US5126521 *Jan 16, 1990Jun 30, 1992Metcal, Inc.System for producing heat in alternating magnetic fields
US5208443 *Sep 8, 1989May 4, 1993Metcal, Inc.Temperature auto-regulating, self-heating recoverable articles
GB1076772A * Title not available
JP39021711A * Title not available
JP39021967A * Title not available
Non-Patent Citations
Reference
1 *Chen; Magnetism and Metalburgy of Soft Magnetic Materials ; 1986; pp. 404 405.
2Chen; Magnetism and Metalburgy of Soft Magnetic Materials; 1986; pp. 404-405.
3 *Defensive Publication; Day; T905,001.
4 *E. W. Lee; Magnetism An Introductory Survey ; 1970; pp. 200 205.
5E. W. Lee; Magnetism--An Introductory Survey; 1970; pp. 200-205.
6F. Brailsford; "Magnetic Materials"; 3rd Edition; 1960.
7 *F. Brailsford; Magnetic Materials ; 3rd Edition; 1960.
8 *J. Smith and H. P. J. Wijn; Ferrites Physical Properties of Ferrimagnetic Osides in Relation to Their Technical Applications ; 1959; pp. 155 160.
9J. Smith and H. P. J. Wijn; Ferrites--Physical Properties of Ferrimagnetic Osides in Relation to Their Technical Applications; 1959; pp. 155-160.
10 *K. Murakami; The Characteristics of Ferrite Cores with Low Curie Temperature and Their Application ; Jun., 1965; pp. 96 160.
11K. Murakami; The Characteristics of Ferrite Cores with Low Curie Temperature and Their Application; Jun., 1965; pp. 96-160.
Referenced by
Citing PatentFiling datePublication dateApplicantTitle
US5481799 *Apr 12, 1994Jan 9, 1996Metcal, Inc.Process for producing a self-heating auto regulating connector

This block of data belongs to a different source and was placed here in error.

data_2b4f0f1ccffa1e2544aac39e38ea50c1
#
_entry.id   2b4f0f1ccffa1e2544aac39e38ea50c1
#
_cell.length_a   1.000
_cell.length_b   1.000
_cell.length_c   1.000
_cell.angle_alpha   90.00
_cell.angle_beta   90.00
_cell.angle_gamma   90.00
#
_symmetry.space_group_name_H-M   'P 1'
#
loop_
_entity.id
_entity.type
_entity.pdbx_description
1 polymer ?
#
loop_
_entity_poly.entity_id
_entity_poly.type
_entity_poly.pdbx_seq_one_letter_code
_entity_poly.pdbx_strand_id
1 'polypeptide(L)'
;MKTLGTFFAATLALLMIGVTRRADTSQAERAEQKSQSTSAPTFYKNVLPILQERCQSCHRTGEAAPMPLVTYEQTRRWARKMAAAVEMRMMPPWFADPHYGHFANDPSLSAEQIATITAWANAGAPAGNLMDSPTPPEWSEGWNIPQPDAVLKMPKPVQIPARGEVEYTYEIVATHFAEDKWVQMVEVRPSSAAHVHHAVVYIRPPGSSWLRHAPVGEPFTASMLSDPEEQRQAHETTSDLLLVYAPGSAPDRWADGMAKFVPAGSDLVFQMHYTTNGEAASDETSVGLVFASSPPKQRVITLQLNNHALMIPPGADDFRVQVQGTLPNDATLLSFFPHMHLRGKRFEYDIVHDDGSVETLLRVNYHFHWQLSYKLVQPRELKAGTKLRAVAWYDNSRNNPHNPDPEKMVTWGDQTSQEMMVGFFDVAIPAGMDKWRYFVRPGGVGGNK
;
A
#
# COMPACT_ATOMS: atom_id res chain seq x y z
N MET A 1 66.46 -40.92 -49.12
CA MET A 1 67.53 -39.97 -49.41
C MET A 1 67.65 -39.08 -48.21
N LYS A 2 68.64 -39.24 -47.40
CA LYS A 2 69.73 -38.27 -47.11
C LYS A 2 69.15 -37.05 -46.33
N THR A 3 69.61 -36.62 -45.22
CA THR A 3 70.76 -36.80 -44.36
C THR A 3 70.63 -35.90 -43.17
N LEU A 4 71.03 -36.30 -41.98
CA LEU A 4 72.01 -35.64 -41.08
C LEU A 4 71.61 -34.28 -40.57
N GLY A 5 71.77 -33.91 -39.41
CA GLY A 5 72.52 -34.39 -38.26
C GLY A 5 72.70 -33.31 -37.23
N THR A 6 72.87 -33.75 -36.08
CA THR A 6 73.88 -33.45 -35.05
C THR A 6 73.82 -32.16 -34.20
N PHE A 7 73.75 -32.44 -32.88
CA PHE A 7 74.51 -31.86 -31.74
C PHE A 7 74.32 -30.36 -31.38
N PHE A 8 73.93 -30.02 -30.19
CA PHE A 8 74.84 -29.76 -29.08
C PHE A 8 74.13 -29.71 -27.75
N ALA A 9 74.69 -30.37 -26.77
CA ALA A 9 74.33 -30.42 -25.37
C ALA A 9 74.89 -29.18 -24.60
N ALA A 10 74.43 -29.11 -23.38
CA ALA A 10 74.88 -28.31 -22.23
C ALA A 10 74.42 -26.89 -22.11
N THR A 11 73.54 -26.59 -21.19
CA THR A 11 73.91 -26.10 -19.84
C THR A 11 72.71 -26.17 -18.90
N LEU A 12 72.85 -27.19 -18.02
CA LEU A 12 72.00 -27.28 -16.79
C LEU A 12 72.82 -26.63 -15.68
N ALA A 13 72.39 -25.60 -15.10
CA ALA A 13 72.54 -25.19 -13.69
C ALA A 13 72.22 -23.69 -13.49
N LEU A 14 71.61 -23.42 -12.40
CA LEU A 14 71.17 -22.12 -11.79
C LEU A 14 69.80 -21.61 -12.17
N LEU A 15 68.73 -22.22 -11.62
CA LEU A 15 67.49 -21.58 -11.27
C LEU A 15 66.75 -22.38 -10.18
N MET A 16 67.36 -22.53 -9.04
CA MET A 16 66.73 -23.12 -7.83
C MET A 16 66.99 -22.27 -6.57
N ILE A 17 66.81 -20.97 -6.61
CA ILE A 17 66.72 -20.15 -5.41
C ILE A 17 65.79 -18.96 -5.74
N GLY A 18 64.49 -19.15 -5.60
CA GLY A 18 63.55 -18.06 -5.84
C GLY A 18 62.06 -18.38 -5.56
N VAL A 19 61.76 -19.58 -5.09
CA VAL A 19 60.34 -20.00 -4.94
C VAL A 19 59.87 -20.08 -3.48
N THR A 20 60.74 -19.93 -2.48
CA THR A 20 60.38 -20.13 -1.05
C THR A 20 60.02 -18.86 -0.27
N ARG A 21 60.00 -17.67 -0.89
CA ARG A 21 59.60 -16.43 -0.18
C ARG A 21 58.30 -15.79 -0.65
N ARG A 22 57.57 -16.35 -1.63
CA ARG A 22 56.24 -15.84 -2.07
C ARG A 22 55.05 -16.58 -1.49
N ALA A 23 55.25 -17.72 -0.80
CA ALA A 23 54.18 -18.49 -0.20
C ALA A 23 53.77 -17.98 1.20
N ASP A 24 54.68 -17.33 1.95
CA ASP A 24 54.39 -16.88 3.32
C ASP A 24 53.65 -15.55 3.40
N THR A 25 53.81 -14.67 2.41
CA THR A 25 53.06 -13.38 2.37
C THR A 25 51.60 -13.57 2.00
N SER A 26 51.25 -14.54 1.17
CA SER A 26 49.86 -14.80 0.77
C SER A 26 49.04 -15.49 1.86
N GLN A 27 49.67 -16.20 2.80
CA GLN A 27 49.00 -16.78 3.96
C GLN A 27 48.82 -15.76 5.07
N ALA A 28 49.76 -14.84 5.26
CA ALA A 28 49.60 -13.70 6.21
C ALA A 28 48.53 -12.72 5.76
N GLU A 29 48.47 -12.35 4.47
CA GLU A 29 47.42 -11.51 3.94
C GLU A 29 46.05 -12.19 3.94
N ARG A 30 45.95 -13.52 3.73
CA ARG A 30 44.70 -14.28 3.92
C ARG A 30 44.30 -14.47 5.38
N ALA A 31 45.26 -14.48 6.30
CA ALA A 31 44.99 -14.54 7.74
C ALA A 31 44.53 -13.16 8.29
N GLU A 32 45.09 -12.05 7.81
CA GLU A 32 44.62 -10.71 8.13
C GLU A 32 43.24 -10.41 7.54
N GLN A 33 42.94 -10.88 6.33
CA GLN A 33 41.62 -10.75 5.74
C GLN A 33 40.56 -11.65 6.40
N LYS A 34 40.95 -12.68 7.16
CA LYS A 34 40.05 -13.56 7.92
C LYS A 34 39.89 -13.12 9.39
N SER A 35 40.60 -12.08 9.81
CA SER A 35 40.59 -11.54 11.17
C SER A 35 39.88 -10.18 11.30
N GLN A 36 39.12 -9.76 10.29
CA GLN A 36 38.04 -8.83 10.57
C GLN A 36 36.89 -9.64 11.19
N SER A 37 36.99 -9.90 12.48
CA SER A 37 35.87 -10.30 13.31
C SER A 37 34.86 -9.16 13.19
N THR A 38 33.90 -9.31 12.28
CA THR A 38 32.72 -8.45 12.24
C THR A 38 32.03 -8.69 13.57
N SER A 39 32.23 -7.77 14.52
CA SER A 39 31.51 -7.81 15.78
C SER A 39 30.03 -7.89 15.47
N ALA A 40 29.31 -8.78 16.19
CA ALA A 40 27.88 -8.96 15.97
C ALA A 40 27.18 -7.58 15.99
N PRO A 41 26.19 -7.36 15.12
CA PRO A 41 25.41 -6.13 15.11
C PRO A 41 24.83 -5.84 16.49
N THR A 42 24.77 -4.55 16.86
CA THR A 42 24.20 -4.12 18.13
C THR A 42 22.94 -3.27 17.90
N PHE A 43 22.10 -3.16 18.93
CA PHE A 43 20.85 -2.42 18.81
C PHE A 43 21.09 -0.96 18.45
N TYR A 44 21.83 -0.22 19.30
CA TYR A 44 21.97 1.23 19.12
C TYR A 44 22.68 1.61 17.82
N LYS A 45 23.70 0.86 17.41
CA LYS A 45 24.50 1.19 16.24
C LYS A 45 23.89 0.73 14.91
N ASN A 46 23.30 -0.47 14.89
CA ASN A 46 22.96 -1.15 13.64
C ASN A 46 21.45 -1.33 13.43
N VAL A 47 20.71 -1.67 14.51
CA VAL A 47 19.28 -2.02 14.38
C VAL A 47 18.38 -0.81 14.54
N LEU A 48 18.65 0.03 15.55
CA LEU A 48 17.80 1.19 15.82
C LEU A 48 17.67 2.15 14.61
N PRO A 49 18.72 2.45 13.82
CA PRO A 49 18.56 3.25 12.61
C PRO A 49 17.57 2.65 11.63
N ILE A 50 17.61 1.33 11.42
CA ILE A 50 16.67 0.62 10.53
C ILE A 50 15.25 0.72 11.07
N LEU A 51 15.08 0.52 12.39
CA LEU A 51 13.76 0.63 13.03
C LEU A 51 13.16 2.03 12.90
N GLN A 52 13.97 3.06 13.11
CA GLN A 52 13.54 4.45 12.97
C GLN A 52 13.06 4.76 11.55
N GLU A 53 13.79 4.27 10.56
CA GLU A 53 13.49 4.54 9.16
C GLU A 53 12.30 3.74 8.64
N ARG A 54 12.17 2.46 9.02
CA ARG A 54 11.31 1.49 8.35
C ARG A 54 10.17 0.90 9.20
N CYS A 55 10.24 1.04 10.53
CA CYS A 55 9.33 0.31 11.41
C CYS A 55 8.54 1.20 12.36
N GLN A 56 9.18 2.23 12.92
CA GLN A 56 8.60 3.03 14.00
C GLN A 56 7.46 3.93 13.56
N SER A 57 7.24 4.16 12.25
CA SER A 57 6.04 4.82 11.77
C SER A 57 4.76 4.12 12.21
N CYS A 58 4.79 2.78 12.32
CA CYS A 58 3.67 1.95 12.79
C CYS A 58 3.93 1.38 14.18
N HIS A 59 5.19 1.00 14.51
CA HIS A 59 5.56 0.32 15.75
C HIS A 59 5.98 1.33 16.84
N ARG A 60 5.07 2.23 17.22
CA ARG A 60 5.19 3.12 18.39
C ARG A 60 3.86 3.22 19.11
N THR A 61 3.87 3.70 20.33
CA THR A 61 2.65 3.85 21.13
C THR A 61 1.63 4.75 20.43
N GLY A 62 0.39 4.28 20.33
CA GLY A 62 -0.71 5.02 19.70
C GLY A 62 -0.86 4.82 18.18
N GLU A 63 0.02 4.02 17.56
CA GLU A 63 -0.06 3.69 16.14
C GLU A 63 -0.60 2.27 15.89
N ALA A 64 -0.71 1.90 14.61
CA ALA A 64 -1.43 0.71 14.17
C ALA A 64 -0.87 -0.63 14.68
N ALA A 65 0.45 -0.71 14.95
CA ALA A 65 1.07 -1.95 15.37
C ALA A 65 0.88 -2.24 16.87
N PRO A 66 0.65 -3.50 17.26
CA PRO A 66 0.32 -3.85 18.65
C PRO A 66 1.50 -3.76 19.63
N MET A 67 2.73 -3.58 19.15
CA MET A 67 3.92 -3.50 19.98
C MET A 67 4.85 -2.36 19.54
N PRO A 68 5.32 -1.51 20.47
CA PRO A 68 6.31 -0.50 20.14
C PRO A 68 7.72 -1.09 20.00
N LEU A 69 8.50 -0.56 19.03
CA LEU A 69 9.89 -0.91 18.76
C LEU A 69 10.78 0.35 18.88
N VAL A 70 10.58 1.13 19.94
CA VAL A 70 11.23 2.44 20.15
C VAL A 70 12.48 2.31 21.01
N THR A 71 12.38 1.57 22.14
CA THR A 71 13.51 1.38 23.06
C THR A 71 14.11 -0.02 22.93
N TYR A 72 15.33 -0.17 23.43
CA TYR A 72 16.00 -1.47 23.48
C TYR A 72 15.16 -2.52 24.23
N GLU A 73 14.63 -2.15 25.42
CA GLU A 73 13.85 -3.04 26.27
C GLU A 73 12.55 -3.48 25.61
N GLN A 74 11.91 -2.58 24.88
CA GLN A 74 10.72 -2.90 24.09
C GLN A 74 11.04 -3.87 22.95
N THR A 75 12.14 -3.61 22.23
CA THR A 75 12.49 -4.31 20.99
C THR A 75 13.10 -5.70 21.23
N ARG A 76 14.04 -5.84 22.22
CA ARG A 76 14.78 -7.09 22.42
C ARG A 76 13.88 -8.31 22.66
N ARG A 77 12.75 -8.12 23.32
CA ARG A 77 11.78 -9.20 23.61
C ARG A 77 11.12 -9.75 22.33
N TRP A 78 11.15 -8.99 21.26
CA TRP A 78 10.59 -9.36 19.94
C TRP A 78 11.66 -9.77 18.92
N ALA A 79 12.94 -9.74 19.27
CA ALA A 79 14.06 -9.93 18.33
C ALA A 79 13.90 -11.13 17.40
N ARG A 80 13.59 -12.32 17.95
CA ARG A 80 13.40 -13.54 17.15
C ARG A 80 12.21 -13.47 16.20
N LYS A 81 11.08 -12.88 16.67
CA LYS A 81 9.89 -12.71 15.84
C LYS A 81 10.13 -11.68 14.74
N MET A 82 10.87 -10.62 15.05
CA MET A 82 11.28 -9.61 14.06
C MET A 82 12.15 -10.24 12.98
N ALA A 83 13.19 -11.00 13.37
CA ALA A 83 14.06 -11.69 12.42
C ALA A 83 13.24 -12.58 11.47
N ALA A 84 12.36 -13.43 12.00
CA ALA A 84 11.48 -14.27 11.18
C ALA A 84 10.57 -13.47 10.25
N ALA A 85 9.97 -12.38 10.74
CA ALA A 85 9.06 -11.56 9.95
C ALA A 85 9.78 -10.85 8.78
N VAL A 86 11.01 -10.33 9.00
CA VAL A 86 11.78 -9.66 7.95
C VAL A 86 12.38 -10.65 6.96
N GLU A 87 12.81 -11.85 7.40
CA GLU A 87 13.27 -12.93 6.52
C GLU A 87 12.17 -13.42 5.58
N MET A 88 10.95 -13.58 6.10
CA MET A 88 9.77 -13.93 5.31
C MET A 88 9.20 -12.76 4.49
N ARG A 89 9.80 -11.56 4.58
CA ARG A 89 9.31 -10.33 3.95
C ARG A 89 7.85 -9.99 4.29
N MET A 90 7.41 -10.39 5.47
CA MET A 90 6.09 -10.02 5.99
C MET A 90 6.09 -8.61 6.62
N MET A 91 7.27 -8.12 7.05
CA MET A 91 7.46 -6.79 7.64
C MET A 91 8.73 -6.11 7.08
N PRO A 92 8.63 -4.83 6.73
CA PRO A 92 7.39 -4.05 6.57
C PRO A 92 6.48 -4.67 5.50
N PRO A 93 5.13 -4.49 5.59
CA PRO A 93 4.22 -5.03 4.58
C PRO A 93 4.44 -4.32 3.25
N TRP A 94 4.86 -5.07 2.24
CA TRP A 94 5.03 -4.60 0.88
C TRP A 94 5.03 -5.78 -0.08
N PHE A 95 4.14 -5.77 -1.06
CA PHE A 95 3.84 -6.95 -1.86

Classifications
U.S. Classification219/634, 219/660, 219/635
International ClassificationH01R4/72, H01R43/02, B29C61/06
Cooperative ClassificationB29C61/0625, H01R4/723, H01R43/0207
European ClassificationB29C61/06B3, H01R4/72B
Legal Events
DateCodeEventDescription
Nov 14, 2005FPAYFee payment
Year of fee payment: 12
Dec 6, 2001FPAYFee payment
Year of fee payment: 8
Jul 13, 2001ASAssignment
Owner name: METCAL, INC., CALIFORNIA
Free format text: TERMINATION OF SECURITY INTEREST AND GENERAL RELEASE;ASSIGNOR:BNP PARIBAS;REEL/FRAME:011987/0690
Effective date: 20010618
Owner name: METCAL, INC. 1530 O BRIEN DRIVE MENLO PARK CALIFOR
Owner name: METCAL, INC. 1530 O BRIEN DRIVEMENLO PARK, CALIFOR
Free format text: TERMINATION OF SECURITY INTEREST AND GENERAL RELEASE;ASSIGNOR:BNP PARIBAS /AR;REEL/FRAME:011987/0690
Dec 27, 2000ASAssignment
Owner name: DELAWARE CAPITAL FORMATION, INC., DELAWARE
Free format text: ASSIGNMENT OF ASSIGNORS INTEREST;ASSIGNOR:DOVER TECHNOLOGIES INTERNATIONAL, INC.;REEL/FRAME:011410/0652
Effective date: 20001222
Owner name: DELAWARE CAPITAL FORMATION, INC. 1403 FOULK ROAD,
Dec 26, 2000ASAssignment
Owner name: DOVER TECHNOLOGIES INTERNATIONAL, INC., NEW YORK
Free format text: ASSIGNMENT OF ASSIGNORS INTEREST;ASSIGNOR:METCAL, INC.;REEL/FRAME:011400/0619
Effective date: 20001222
Owner name: DOVER TECHNOLOGIES INTERNATIONAL, INC. SIXTH FLOOR
Dec 3, 1997FPAYFee payment
Year of fee payment: 4
Nov 26, 1996ASAssignment
Owner name: BANQUE PARIBAS, NEW YORK
Free format text: SECURITY AGREEMENT;ASSIGNOR:METCAL, INC.;REEL/FRAME:008239/0265
Effective date: 19961104